The charger's short circuit performance clearly has a lot of variables.
The timing of control circuits vs. OCPD largely dictates if the charger's OCPD will activate, or if the charger goes into current limit when subjected to a short circuit for low impedance transformer designs.
- The transformer impedance method doesn't work well in Ferro and Mag‐Amp designs, and the switchmode is quite complicated to evaluate.
- In short, some chargers will enter current limit, and others will trip the charger's OCPD.
- Tripping the OCPD is the safest method in an arc flash because it removes the charger as a contributing source of incident energy, but the ability to activate the OCPD can be hindered by large wire inductance between the short and the power source.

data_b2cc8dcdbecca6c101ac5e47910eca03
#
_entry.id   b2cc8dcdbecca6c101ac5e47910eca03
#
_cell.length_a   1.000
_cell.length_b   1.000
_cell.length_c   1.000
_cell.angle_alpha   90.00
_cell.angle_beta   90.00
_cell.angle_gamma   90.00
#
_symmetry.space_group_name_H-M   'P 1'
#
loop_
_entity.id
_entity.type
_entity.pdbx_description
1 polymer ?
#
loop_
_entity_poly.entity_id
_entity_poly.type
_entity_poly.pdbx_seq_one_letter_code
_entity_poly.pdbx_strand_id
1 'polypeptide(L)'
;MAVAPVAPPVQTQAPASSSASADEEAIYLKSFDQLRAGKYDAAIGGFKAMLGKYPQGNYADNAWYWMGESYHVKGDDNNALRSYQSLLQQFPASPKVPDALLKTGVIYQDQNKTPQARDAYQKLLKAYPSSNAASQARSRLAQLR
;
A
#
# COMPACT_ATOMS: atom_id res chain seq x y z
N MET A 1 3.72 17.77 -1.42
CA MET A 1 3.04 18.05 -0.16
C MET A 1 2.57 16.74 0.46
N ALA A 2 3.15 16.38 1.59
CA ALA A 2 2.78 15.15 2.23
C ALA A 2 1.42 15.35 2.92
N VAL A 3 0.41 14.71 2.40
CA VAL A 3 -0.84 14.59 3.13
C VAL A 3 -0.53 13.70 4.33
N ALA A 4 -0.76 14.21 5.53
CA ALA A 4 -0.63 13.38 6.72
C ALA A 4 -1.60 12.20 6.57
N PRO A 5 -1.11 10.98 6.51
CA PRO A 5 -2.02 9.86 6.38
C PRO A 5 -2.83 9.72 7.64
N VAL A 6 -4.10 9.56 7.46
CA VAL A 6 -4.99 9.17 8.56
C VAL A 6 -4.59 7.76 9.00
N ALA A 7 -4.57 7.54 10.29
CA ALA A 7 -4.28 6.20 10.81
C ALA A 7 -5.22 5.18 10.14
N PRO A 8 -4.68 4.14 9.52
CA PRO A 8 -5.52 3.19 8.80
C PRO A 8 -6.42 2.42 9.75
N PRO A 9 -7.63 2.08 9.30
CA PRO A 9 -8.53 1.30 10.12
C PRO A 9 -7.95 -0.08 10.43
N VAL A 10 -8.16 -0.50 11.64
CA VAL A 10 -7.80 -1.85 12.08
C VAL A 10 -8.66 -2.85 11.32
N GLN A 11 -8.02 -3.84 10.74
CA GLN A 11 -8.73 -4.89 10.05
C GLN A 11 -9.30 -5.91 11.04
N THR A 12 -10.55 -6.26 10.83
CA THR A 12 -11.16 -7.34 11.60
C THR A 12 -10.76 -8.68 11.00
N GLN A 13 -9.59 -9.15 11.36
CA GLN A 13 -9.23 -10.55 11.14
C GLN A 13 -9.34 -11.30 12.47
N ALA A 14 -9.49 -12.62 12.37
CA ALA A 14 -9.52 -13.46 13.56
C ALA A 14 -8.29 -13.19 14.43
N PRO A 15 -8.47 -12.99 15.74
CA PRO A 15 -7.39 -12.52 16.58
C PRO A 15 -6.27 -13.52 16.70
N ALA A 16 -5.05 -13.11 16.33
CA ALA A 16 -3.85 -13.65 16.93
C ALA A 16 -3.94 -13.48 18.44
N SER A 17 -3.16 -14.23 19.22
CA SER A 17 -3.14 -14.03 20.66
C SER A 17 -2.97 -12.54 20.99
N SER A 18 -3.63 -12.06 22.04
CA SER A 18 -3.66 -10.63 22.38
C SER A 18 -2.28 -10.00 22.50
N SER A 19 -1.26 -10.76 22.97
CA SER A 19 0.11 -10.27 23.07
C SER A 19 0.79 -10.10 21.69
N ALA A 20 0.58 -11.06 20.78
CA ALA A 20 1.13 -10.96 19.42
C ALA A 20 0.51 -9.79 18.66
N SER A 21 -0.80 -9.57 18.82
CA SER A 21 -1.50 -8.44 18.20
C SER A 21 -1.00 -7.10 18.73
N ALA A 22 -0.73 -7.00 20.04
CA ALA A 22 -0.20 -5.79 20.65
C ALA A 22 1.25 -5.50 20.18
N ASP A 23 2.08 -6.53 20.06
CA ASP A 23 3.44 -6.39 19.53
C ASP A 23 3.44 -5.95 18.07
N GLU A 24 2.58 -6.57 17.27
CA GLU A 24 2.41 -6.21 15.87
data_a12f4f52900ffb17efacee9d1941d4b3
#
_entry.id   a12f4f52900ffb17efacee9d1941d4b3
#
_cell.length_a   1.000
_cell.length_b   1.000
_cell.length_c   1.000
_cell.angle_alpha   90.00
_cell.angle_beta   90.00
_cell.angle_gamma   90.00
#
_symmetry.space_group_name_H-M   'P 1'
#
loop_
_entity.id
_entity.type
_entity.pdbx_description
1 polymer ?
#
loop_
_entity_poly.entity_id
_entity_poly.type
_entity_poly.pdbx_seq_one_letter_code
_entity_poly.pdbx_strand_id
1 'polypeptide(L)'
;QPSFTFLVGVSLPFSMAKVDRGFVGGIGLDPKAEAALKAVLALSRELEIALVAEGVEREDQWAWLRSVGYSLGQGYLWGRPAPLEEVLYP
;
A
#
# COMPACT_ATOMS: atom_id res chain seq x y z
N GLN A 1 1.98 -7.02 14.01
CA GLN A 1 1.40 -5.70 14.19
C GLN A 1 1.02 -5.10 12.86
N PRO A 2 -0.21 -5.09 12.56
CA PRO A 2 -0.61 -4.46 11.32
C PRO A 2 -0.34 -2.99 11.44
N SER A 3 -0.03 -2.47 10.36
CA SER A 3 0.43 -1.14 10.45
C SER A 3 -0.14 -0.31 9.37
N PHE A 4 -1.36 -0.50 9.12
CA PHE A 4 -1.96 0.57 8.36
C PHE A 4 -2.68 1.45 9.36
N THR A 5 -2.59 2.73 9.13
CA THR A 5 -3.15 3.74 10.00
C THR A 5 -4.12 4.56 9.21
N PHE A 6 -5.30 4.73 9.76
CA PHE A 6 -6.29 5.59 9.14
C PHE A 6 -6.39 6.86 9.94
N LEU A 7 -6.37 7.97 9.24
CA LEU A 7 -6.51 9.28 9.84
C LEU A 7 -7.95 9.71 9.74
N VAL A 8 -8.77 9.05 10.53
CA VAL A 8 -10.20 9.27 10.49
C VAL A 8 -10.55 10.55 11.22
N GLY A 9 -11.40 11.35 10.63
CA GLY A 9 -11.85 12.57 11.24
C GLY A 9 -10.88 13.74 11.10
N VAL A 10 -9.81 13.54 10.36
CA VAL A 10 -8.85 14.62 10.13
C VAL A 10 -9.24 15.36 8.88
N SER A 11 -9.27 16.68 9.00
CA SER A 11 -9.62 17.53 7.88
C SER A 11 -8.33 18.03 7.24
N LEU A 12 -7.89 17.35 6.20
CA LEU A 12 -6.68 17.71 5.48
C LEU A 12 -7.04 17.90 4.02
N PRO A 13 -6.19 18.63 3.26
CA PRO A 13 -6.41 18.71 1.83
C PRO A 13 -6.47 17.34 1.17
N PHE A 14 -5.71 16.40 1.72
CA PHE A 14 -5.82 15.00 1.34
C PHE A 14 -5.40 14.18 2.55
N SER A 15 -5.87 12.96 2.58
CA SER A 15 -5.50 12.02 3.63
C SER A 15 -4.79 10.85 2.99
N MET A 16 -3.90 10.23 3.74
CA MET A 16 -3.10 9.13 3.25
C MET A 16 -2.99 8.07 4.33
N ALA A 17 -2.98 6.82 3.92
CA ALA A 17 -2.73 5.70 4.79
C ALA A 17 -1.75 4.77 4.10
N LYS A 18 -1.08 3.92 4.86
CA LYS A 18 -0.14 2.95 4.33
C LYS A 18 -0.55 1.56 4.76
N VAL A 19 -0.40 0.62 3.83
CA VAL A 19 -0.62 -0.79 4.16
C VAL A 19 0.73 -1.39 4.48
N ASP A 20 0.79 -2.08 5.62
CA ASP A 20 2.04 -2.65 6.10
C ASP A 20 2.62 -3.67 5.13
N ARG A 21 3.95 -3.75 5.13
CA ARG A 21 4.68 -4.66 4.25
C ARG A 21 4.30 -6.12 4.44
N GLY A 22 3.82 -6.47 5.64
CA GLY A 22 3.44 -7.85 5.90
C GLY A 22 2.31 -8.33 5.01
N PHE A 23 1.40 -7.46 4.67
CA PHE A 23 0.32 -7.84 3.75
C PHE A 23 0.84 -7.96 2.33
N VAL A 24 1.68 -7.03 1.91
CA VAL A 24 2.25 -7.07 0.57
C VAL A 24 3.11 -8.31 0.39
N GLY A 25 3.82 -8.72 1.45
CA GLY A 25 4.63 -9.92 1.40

- Arc flash calculations need to be adjusted for a charger operating as a high impedance current source, AKA; current limit.
- Consult the charger manufacturer for specific test results on short circuit performance.
- No industry standards exist today which mandate that the charger should activate the OCPD as opposed to operating in current limit.